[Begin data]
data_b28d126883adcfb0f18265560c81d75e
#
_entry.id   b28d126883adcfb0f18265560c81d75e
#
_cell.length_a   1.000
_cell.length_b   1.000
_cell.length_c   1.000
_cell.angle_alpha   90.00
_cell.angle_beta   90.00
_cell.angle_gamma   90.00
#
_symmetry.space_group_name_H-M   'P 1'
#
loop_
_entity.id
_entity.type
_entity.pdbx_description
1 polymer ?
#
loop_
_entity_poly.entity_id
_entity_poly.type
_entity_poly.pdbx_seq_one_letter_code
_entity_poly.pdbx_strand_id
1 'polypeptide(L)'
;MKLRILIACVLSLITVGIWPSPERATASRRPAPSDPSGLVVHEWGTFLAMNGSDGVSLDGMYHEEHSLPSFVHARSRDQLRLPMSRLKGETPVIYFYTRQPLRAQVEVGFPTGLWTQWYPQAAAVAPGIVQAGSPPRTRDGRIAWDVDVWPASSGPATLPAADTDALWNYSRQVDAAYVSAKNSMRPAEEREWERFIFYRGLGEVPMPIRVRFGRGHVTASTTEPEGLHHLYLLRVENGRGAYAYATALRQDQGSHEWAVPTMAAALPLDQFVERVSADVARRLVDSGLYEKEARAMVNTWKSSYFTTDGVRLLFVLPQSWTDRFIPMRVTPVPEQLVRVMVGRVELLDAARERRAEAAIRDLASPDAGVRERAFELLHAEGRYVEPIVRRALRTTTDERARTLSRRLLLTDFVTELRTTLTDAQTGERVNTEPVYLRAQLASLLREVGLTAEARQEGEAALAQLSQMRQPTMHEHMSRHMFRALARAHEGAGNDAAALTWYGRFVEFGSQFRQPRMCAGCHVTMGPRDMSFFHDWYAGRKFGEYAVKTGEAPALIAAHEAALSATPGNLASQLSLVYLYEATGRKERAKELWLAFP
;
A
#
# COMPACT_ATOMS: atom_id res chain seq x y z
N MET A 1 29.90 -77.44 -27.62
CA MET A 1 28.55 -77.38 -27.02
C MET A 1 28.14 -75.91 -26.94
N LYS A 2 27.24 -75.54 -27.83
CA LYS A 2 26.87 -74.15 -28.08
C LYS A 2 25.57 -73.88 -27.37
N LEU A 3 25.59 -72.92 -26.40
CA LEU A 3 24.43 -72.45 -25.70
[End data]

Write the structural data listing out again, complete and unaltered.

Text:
data_b28d126883adcfb0f18265560c81d75e
#
_entry.id   b28d126883adcfb0f18265560c81d75e
#
_cell.length_a   1.000
_cell.length_b   1.000
_cell.length_c   1.000
_cell.angle_alpha   90.00
_cell.angle_beta   90.00
_cell.angle_gamma   90.00
#
_symmetry.space_group_name_H-M   'P 1'
#
loop_
_entity.id
_entity.type
_entity.pdbx_description
1 polymer ?
#
loop_
_entity_poly.entity_id
_entity_poly.type
_entity_poly.pdbx_seq_one_letter_code
_entity_poly.pdbx_strand_id
1 'polypeptide(L)'
;MKLRILIACVLSLITVGIWPSPERATASRRPAPSDPSGLVVHEWGTFLAMNGSDGVSLDGMYHEEHSLPSFVHARSRDQLRLPMSRLKGETPVIYFYTRQPLRAQVEVGFPTGLWTQWYPQAAAVAPGIVQAGSPPRTRDGRIAWDVDVWPASSGPATLPAADTDALWNYSRQVDAAYVSAKNSMRPAEEREWERFIFYRGLGEVPMPIRVRFGRGHVTASTTEPEGLHHLYLLRVENGRGAYAYATALRQDQGSHEWAVPTMAAALPLDQFVERVSADVARRLVDSGLYEKEARAMVNTWKSSYFTTDGVRLLFVLPQSWTDRFIPMRVTPVPEQLVRVMVGRVELLDAARERRAEAAIRDLASPDAGVRERAFELLHAEGRYVEPIVRRALRTTTDERARTLSRRLLLTDFVTELRTTLTDAQTGERVNTEPVYLRAQLASLLREVGLTAEARQEGEAALAQLSQMRQPTMHEHMSRHMFRALARAHEGAGNDAAALTWYGRFVEFGSQFRQPRMCAGCHVTMGPRDMSFFHDWYAGRKFGEYAVKTGEAPALIAAHEAALSATPGNLASQLSLVYLYEATGRKERAKELWLAFP
;
A
#
# COMPACT_ATOMS: atom_id res chain seq x y z
N MET A 1 29.90 -77.44 -27.62
CA MET A 1 28.55 -77.38 -27.02
C MET A 1 28.14 -75.91 -26.94
N LYS A 2 27.24 -75.54 -27.83
CA LYS A 2 26.87 -74.15 -28.08
C LYS A 2 25.57 -73.88 -27.37
N LEU A 3 25.59 -72.92 -26.40
CA LEU A 3 24.43 -72.45 -25.70